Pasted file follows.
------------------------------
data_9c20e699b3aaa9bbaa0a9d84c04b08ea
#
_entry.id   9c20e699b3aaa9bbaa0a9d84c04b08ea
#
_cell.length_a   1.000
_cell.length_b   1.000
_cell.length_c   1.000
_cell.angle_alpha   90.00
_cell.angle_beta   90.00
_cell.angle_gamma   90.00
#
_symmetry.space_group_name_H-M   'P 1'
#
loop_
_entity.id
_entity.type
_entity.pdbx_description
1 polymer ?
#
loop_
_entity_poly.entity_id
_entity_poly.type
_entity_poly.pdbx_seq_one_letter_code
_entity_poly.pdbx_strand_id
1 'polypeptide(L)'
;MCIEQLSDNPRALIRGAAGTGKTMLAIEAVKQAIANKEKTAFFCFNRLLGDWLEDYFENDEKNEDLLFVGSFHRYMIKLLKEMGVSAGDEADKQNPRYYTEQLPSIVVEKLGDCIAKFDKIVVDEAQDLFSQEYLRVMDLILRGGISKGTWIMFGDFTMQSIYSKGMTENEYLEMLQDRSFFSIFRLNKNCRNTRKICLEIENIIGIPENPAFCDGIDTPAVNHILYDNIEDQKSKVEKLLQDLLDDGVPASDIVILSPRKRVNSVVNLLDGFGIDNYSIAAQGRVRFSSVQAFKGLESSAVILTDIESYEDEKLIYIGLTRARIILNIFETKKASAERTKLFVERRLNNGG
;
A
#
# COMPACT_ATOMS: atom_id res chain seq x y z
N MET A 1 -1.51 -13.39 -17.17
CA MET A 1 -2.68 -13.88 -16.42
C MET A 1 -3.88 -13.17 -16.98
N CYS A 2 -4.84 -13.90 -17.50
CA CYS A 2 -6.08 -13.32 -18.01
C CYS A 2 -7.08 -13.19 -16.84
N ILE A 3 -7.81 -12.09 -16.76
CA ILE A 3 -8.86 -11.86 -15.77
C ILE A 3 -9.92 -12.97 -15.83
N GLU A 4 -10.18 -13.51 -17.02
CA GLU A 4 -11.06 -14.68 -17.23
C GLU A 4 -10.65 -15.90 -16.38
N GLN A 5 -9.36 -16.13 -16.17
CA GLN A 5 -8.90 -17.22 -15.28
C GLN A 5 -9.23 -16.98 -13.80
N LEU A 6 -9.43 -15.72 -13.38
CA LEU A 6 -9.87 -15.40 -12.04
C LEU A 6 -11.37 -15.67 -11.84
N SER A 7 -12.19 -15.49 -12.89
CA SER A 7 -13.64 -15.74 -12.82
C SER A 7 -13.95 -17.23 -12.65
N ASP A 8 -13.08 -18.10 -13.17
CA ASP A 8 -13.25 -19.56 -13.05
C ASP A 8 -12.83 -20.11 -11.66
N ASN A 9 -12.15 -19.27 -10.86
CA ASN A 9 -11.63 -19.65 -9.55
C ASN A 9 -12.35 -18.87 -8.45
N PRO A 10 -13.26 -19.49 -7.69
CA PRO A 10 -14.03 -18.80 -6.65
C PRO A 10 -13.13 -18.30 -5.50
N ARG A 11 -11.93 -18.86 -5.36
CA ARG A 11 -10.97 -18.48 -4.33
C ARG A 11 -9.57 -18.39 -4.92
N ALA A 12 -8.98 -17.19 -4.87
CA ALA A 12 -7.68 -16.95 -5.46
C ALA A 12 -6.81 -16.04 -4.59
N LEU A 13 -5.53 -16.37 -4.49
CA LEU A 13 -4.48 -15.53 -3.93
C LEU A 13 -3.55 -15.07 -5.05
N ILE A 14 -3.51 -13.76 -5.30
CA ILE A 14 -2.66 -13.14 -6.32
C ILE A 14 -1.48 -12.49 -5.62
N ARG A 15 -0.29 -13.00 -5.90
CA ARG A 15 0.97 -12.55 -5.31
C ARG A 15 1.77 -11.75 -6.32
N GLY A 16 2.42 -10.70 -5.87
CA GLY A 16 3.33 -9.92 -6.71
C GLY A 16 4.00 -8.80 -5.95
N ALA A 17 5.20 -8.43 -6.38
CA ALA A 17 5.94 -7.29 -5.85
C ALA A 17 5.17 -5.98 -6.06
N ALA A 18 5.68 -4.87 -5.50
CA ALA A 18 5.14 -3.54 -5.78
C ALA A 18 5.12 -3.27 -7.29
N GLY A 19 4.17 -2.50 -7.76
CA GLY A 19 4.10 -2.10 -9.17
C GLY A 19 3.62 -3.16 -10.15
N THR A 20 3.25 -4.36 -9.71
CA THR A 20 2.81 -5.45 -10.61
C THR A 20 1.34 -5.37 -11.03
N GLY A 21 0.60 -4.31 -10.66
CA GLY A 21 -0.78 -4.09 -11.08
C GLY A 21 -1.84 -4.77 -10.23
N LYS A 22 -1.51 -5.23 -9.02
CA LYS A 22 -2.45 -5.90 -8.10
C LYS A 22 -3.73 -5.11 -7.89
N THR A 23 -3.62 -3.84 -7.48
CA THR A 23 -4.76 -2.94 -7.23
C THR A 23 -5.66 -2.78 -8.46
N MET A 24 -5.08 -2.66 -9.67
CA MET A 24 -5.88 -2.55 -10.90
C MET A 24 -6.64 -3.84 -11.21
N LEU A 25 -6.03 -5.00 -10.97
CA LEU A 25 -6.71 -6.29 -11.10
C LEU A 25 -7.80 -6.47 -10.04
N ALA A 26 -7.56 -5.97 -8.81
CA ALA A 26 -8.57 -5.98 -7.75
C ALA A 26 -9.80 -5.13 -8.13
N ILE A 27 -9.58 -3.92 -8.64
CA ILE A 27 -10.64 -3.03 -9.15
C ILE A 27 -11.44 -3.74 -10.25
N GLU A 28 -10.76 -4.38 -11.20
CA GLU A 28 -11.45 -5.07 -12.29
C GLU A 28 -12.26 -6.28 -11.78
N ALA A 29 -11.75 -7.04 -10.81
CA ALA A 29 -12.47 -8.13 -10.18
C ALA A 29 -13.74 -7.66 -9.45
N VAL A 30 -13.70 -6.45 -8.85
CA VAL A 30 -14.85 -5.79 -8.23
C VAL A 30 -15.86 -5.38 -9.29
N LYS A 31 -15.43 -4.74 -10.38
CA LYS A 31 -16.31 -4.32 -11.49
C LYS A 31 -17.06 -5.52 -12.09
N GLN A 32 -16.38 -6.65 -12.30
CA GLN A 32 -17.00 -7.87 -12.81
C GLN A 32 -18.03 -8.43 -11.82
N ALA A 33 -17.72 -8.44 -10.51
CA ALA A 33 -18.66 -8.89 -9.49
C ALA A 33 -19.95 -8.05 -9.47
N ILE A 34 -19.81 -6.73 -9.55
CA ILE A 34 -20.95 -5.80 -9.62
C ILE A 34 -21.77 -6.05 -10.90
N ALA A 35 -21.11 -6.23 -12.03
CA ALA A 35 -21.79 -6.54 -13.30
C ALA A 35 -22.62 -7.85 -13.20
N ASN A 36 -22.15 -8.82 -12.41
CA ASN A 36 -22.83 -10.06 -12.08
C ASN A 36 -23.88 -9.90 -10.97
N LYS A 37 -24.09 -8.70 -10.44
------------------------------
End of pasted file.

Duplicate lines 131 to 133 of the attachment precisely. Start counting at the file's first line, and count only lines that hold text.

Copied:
CA ILE A 34 -20.95 -5.80 -9.62
C ILE A 34 -21.77 -6.05 -10.90
N ALA A 35 -21.11 -6.23 -12.03